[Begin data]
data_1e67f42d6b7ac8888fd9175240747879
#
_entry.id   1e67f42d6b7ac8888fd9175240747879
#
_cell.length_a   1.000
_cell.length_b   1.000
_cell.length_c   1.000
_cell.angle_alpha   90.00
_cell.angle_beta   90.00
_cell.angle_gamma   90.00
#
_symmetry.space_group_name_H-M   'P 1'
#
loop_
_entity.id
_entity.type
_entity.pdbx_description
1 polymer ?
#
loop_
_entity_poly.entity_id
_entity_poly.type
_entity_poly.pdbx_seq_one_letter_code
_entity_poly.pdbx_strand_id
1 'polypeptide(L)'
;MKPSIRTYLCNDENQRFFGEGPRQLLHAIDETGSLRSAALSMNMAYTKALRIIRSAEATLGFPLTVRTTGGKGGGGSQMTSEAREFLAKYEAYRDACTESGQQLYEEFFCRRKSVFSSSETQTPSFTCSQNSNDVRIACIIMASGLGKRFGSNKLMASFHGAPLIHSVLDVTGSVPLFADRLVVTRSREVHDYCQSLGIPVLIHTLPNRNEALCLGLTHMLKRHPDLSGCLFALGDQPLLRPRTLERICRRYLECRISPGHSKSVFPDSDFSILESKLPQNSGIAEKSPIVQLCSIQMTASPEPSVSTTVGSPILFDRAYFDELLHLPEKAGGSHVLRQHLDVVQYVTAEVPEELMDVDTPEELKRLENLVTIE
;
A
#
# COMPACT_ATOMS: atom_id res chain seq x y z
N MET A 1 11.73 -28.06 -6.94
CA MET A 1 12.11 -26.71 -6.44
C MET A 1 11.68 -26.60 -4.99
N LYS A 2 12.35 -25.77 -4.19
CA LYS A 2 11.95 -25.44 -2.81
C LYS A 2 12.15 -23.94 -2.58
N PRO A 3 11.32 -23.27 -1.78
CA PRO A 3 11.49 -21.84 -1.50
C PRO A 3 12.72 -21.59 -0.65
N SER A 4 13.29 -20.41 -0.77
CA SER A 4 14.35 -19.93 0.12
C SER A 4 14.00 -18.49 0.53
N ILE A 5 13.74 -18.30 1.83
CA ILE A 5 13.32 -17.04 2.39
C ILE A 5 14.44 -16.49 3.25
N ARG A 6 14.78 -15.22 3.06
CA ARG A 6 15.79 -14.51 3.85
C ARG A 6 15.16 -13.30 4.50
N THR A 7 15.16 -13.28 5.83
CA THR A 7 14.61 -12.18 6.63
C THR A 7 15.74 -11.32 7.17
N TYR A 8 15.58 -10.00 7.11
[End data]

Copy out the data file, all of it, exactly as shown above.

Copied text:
data_1e67f42d6b7ac8888fd9175240747879
#
_entry.id   1e67f42d6b7ac8888fd9175240747879
#
_cell.length_a   1.000
_cell.length_b   1.000
_cell.length_c   1.000
_cell.angle_alpha   90.00
_cell.angle_beta   90.00
_cell.angle_gamma   90.00
#
_symmetry.space_group_name_H-M   'P 1'
#
loop_
_entity.id
_entity.type
_entity.pdbx_description
1 polymer ?
#
loop_
_entity_poly.entity_id
_entity_poly.type
_entity_poly.pdbx_seq_one_letter_code
_entity_poly.pdbx_strand_id
1 'polypeptide(L)'
;MKPSIRTYLCNDENQRFFGEGPRQLLHAIDETGSLRSAALSMNMAYTKALRIIRSAEATLGFPLTVRTTGGKGGGGSQMTSEAREFLAKYEAYRDACTESGQQLYEEFFCRRKSVFSSSETQTPSFTCSQNSNDVRIACIIMASGLGKRFGSNKLMASFHGAPLIHSVLDVTGSVPLFADRLVVTRSREVHDYCQSLGIPVLIHTLPNRNEALCLGLTHMLKRHPDLSGCLFALGDQPLLRPRTLERICRRYLECRISPGHSKSVFPDSDFSILESKLPQNSGIAEKSPIVQLCSIQMTASPEPSVSTTVGSPILFDRAYFDELLHLPEKAGGSHVLRQHLDVVQYVTAEVPEELMDVDTPEELKRLENLVTIE
;
A
#
# COMPACT_ATOMS: atom_id res chain seq x y z
N MET A 1 11.73 -28.06 -6.94
CA MET A 1 12.11 -26.71 -6.44
C MET A 1 11.68 -26.60 -4.99
N LYS A 2 12.35 -25.77 -4.19
CA LYS A 2 11.95 -25.44 -2.81
C LYS A 2 12.15 -23.94 -2.58
N PRO A 3 11.32 -23.27 -1.78
CA PRO A 3 11.49 -21.84 -1.50
C PRO A 3 12.72 -21.59 -0.65
N SER A 4 13.29 -20.41 -0.77
CA SER A 4 14.35 -19.93 0.12
C SER A 4 14.00 -18.49 0.53
N ILE A 5 13.74 -18.30 1.83
CA ILE A 5 13.32 -17.04 2.39
C ILE A 5 14.44 -16.49 3.25
N ARG A 6 14.78 -15.22 3.06
CA ARG A 6 15.79 -14.51 3.85
C ARG A 6 15.16 -13.30 4.50
N THR A 7 15.16 -13.28 5.83
CA THR A 7 14.61 -12.18 6.63
C THR A 7 15.74 -11.32 7.17
N TYR A 8 15.58 -10.00 7.11